On Monday morning I woke to find a number of posts on my Facebook feed regarding a police officer based in my home town. He had passed away the previous day suddenly, aged 52.
The few posts I first saw quickly turned into post after post, tribute pages were set up, donation sites linked, talk of a memorial walk started and were soon confirmed. The volume and strength of feeling was immense.
You may think that there were so many comments because he was a police officer and was know for catching lots of criminals, breaking massive drug rings or saving lots of lives but that wasn't really the case. He had indeed won an award for rescuing an old lady from a house fire, but even this wasn't really mentioned. Maybe people were just jumping on the grief bandwagon, the latest cause to be a part of, but that wan't true either.
No, he was being honoured and remembered and loved because he smiled. He smiled at everyone, from every background, every age, his oldest friends to complete strangers. He was a community police officer, "a bobby on the beat" and he was as much a part of the town as the buildings around him. He would chat to everyone, always engaging and interested, no-one beneath him. He took time to listen to people's concerns, he made sure that children knew him and trusted him as someone to talk to, be protected by.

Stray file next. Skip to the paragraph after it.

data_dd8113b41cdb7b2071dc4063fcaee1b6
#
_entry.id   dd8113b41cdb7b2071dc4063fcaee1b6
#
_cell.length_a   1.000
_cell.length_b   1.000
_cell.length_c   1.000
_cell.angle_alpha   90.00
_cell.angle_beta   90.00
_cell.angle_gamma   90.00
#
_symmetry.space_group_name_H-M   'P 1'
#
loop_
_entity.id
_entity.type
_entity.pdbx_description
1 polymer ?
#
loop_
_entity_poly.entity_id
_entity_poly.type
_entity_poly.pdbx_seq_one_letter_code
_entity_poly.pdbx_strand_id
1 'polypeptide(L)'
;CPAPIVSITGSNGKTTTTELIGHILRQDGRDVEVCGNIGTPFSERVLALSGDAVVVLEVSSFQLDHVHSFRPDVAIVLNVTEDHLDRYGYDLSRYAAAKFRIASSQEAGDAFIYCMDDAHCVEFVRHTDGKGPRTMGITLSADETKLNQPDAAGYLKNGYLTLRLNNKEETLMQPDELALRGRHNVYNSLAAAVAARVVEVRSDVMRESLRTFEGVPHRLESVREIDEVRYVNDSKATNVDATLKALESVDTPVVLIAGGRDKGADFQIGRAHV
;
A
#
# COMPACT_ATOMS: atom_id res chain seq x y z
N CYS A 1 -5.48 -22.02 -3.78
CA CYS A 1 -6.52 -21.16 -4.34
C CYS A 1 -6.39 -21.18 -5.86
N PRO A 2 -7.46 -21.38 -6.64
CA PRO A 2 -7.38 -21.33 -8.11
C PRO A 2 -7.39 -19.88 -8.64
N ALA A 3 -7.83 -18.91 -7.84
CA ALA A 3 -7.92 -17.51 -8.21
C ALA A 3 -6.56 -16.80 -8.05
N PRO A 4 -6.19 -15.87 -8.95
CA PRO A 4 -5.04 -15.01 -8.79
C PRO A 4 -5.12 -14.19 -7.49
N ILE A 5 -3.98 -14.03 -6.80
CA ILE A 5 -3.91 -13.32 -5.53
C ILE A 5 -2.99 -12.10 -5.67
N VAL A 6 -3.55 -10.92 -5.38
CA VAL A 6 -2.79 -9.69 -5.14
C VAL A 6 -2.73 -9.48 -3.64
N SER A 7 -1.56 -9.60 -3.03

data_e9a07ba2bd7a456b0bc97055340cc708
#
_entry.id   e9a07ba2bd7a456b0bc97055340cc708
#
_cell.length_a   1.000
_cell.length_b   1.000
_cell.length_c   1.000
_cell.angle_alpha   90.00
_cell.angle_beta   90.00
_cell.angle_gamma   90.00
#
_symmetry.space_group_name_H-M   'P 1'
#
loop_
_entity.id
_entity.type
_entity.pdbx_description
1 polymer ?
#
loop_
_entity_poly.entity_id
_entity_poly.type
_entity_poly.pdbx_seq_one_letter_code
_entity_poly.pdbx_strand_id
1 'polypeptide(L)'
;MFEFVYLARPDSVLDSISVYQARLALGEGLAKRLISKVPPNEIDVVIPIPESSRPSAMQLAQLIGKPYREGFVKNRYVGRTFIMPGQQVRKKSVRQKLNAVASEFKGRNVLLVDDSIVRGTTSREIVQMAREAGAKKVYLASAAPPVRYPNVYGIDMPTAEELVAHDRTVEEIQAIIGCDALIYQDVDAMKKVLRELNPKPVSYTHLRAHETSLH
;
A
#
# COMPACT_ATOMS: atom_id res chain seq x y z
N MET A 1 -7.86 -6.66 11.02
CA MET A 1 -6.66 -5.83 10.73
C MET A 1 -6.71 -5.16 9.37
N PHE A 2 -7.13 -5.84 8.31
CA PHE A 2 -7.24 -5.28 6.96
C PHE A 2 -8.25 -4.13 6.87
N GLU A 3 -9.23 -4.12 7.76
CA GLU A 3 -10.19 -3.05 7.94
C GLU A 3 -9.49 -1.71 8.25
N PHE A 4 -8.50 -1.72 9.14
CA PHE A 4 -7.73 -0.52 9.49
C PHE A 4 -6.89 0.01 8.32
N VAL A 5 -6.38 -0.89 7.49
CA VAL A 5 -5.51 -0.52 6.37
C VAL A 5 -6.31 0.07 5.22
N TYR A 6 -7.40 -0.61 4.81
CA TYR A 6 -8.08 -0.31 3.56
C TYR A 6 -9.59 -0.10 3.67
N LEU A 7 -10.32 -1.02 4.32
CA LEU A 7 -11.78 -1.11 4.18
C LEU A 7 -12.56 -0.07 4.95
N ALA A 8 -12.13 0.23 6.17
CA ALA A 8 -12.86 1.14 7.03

The fact that he often had to deal with angry, aggressive people never stopped him from treating people with respect, I read that when he was arresting someone he made sure to agree to personally delivery the present that this man had on him to the intended recipient, that was the sort of person he was.
People seem to fear death, it's finality, the possibility of things being left unsaid, of not making your mark on the world.
Just by going about his daily business he made a mark on hundreds and hundreds of people. It wasn't that it was because of his job, or even in spite of his job. Just because it was so intrinsically part of him, he lived his life without even realising the impact he had.
There are very few people in my life that I truly revere, perhaps a few individuals who have battled trauma or illness and have survived, become better people. I revere him, not for his rescue or his job, but for the man he was.
The man who smiled at everyone, chatted to anyone, made time for people.
The walk is on Saturday and I won't be able to make it. But as my tribute to him I will make sure that I smile and chat to a stranger every day. I have no idea of people's stories, of what they are dealing with but neither did he. His smile and words helped so many people, maybe for that brief moment in time, maybe for longer. The least I can do is to try and do the same.